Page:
An important feature of the pressurized oxidation system is that when the water leaves the treatment tank, it continues to contain residual levels of oxygen. If the system water demand for whatever reason was to be increased to a level greater than anticipated and hydrogen sulfide is detected at the faucet, by just turning off the demand for a few minutes, the odor will dissipate. This is due to the fact that the water, right up to the faucet, has sufficient oxygen to react with the hydrogen sulfide gas. What is lacking is contact time; thus, the entire piping system downstream from the treatment tank, becomes contact volume. This is a major advantage over chemical treatment because when the system is overrun, the complete volume of the system downstream from the treatment source is not treatable. Homeowners using the untreated water become discouraged and dissatisfied.
There are several existing methods on the market used to remove both soluble, ferrous and insoluble, ferric iron from the water. For example, sand/multimedia filtration, is used to remove insoluble iron but it can’t remove the soluble iron unless a potassium permanganate or other oxidant chemical is used as a regenerant. Ion exchange softeners also can be used if the water requires softening along with iron removal. However, this type of iron removal requires chemicals and can only effectively remove ferrous iron in relatively low concentrations, therefore, ferric iron will result in fouling.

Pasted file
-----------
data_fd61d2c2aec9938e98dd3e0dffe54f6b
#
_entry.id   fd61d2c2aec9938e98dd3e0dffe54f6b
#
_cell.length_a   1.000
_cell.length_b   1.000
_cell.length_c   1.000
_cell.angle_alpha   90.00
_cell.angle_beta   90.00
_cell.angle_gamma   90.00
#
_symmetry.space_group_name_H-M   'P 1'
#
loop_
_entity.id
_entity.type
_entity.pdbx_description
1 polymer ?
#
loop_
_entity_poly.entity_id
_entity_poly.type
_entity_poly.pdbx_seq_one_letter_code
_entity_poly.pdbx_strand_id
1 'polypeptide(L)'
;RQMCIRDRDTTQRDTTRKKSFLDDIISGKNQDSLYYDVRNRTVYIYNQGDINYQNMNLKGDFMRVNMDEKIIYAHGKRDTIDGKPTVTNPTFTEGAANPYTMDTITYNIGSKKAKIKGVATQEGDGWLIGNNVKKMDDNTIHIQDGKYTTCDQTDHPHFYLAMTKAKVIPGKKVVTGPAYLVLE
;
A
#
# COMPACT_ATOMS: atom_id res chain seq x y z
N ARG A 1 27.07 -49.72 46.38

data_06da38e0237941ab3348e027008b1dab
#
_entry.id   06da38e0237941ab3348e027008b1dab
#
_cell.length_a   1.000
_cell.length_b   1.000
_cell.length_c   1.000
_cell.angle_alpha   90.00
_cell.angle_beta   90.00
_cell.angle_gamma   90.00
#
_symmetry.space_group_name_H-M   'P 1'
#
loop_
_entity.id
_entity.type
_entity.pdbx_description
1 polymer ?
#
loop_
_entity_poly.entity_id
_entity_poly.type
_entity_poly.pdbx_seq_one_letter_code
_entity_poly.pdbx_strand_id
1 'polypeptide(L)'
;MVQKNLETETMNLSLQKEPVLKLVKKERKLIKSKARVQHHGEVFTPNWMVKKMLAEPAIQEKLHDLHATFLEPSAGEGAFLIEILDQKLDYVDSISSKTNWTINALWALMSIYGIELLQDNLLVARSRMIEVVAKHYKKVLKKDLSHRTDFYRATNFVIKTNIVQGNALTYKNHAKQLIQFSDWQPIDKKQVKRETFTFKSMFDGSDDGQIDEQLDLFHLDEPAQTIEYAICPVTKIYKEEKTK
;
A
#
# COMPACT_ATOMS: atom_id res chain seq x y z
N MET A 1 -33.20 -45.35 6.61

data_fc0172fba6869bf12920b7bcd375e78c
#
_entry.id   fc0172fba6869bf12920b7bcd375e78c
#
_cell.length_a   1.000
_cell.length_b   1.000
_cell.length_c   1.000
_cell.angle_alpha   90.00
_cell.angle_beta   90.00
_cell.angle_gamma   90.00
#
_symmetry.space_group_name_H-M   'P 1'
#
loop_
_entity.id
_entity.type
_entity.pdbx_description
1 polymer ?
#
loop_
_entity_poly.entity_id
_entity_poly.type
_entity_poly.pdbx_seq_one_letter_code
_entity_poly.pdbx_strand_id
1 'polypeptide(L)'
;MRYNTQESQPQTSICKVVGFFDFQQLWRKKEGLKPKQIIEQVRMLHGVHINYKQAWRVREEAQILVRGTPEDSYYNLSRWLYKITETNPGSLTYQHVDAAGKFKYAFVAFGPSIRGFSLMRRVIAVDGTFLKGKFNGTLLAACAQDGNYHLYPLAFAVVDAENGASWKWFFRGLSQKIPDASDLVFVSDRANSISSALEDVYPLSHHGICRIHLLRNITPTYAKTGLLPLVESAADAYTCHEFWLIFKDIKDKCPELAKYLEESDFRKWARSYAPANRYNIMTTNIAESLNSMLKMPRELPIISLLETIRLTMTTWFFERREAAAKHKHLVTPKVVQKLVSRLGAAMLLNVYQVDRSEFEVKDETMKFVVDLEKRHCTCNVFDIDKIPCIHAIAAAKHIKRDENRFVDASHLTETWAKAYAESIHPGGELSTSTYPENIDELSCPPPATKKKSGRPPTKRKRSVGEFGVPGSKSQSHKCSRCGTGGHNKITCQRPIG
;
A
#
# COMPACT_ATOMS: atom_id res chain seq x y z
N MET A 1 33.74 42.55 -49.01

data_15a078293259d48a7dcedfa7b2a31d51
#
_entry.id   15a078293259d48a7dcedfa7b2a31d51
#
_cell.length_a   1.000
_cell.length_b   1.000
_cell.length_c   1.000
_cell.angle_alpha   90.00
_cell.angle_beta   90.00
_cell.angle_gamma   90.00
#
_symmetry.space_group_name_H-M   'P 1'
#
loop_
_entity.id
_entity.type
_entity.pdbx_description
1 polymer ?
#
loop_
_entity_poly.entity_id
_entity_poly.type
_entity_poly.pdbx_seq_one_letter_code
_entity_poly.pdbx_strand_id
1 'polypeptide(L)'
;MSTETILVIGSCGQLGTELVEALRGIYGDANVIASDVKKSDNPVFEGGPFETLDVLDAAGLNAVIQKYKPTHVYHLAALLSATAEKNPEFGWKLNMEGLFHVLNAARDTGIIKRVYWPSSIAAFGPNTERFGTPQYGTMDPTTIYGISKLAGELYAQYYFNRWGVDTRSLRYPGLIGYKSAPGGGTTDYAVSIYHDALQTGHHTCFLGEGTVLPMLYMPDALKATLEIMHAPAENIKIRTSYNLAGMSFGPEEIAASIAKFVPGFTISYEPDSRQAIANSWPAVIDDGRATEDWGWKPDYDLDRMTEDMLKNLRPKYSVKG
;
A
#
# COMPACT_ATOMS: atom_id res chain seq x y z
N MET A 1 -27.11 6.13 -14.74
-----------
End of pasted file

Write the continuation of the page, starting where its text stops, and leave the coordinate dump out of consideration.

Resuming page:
Oxidation has been determined effective in eliminating both forms of iron. There are three methods of oxidation: chlorination, ozonation and aeration. Of the three, aeration is the most economical and requires no chemicals. Atmospheric aeration due to the low adsorption rate requires large retention tanks and result in high capital costs. Thus, the most effective and economical method to eliminate both forms of iron is through the use of pressurized oxidation. The same pressurized oxidation system used to remove hydrogen sulfide gas can be utilized to treat both forms of iron. When the iron concentration exceeds 1 ppm, media filter tanks are to be added with a treated water backwash automatically programmed into the system (untreated water will result in less efficient removal of iron). Unlike hydrogen sulfide treatment, the pH of the water for effective iron removal must be between 7 and 9. By supersaturating the water with pressurized air, some of the dissolved iron (ferrous) becomes insoluble (ferric). The media in the filter tanks acts as an insoluble catalyst to enhance the remaining dissolved oxygen and turn the soluble iron into insoluble that can be trapped by the fine filtering characteristics of the media. Figure 4 (page 12) depicts the process of iron removal using the combination of pressurized oxidation and media filter tanks.
Pressurized oxidation systems, when used with media filtration and backwashed daily with treated water, provide clear ferrous and precipitated ferric iron removal treatment up to 40 ppm and extends the life of the filter media. Figure 5 depicts an example of a typical system. The pre-piped, pre-wired and pre-programmed controller, allows one valve at a time to sequentially operate and daily backwash treated water from the remaining two valves to drain.
Although the pressurized oxidization system was initially developed for hydrogen sulfide removal, it has been easily converted to an iron removal system with the addition of the media filters. The addition of the pre-programmed valves for daily backwashing allows for high ppm of iron removal and the extension of the media life. Further modular features can be added to solve additional problems. Limits are only set by the imagination.